Tuesday, August 20, 2013

Sports Radio and Me

This morning, as I was driving into the office, I tried three different sports radio stations:

1.  On Mad Dog Radio (XM Channel 86), they were arguing about whether a Red Sox pitcher had deliberately hit Alex Rodriguez in a baseball game last weekend.  (At this point, coolstandings.com gives the Yankees a 6.9 percent chance of making the playoffs, so talking about A-Rod is an even bigger waste of time than usual.)

2.  On WJFK-FM (106.7 FM), they were arguing about whether to make Cal Ripken (!) the next manager of Natstown.  (Cal Ripken has never managed before, is not likely to start with the Nats, and would not be likely to succeed if he got the job.  This is exactly the sort of sports story that the D.C. media loves, as it appeals to people who know very little about sports.  It also explains why the Redskins -- with full support from the local press -- thought they were doing the right thing by replacing Marty Schottenheimer with Steve Spurrier.)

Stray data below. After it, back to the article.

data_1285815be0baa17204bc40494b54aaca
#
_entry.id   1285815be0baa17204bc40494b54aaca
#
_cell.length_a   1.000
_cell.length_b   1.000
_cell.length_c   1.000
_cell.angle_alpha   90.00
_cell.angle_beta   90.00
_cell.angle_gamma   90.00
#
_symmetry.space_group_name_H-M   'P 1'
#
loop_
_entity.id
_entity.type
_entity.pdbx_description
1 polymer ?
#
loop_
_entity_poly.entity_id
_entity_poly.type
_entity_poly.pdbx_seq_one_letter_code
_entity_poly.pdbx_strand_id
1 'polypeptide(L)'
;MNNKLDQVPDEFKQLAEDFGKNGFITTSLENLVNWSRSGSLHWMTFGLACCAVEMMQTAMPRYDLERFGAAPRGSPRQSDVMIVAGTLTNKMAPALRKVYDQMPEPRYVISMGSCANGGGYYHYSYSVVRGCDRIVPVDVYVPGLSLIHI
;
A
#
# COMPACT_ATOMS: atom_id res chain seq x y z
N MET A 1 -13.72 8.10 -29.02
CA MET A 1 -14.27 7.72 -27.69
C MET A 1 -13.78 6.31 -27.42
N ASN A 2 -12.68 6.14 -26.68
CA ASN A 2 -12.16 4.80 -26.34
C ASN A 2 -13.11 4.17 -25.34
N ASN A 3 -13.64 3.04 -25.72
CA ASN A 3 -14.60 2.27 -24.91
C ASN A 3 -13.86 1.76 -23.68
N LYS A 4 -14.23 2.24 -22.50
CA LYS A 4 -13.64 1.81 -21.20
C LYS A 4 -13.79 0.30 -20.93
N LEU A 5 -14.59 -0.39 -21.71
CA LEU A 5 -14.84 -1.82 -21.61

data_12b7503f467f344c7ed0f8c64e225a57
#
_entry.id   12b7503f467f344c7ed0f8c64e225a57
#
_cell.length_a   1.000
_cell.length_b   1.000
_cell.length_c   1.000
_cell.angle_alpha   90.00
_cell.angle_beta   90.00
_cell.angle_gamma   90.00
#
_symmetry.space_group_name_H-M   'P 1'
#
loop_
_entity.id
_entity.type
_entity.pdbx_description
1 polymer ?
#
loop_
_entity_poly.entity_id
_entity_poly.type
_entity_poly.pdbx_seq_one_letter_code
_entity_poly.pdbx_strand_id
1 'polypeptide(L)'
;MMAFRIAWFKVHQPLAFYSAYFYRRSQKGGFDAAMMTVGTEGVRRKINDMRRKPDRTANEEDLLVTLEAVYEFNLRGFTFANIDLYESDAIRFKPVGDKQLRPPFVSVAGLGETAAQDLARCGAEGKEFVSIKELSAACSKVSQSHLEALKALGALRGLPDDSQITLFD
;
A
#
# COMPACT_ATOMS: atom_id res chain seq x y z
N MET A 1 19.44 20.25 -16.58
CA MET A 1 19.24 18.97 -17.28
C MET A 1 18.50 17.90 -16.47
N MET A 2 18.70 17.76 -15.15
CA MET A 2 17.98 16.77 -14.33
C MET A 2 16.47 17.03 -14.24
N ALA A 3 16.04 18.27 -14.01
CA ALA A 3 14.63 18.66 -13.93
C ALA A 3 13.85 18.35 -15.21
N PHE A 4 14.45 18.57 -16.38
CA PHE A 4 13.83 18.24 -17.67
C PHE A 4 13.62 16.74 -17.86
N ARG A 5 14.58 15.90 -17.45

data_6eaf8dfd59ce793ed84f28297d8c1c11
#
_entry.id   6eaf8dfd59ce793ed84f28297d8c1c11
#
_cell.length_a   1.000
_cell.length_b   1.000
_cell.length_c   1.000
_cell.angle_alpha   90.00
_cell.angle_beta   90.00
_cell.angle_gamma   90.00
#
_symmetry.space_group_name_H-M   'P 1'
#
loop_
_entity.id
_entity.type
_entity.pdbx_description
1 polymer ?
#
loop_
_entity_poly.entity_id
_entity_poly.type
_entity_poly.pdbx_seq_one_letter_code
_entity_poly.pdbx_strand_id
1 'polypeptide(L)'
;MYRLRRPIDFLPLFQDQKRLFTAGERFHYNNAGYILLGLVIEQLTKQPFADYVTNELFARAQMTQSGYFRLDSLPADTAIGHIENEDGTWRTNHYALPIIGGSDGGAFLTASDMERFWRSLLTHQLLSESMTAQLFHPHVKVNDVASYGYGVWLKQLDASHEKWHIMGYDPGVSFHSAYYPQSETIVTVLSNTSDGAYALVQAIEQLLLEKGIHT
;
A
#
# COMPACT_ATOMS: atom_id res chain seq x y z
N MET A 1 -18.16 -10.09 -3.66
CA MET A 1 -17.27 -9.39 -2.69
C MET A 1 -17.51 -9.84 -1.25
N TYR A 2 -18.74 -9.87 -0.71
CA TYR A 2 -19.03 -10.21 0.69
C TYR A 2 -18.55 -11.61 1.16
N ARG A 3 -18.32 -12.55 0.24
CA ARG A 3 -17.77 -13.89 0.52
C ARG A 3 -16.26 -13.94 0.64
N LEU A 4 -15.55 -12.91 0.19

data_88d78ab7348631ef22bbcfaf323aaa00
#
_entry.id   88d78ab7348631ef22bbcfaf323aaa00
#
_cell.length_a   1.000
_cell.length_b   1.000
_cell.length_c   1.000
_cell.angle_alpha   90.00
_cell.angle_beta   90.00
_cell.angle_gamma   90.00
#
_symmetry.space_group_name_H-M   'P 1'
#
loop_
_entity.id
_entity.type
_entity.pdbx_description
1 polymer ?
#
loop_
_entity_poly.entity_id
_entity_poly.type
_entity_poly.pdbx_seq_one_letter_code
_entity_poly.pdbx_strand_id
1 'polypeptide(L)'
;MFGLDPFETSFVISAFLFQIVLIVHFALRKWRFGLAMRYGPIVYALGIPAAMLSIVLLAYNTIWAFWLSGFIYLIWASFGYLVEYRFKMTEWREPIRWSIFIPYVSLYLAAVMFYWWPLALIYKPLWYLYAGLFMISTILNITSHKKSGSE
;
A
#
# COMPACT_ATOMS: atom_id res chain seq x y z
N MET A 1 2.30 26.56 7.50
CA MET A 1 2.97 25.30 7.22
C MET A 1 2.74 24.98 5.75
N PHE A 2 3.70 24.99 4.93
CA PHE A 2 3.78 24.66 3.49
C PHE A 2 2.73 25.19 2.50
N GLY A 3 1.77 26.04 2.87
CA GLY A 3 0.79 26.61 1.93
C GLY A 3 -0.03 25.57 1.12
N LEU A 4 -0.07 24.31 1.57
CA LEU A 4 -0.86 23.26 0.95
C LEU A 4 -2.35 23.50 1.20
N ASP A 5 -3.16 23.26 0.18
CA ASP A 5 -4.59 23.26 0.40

3.  On ESPN Radio (XM Channel 84), they were arguing about how injuries in New England would affect Tim Tebow's chances of playing.  (I think every segment on ESPN Radio has to cover either Tim Tebow or Johnny Football.)

I spent the rest of my commute listening to bluegrass music.  But I would love to know more about why so much of sports radio -- which should be fun -- is simply unpleasant.


  1. [...] The Appetizer Radio show is heard in Texas across the country on. Carrier stations are on our Stations link. You can also listen anytime through our Listen-Now Page. [...]

  2. Thanks for reading the HP, Helena!

    I agree about sports radio so often being unpleasant. I was driving all day on the Sunday of the British Open and was relegated to flipping among various sports-talk stations, hoping to follow the scores. The only one I could find that was talking about it at all was a guy who spent the entire time making fun of about how rough of a weekend Tiger Woods was having. Simultaneously, Phil Mickelson was making one of the great comebacks in golf history, but I could hardly find any mention of this as I scanned around the dial.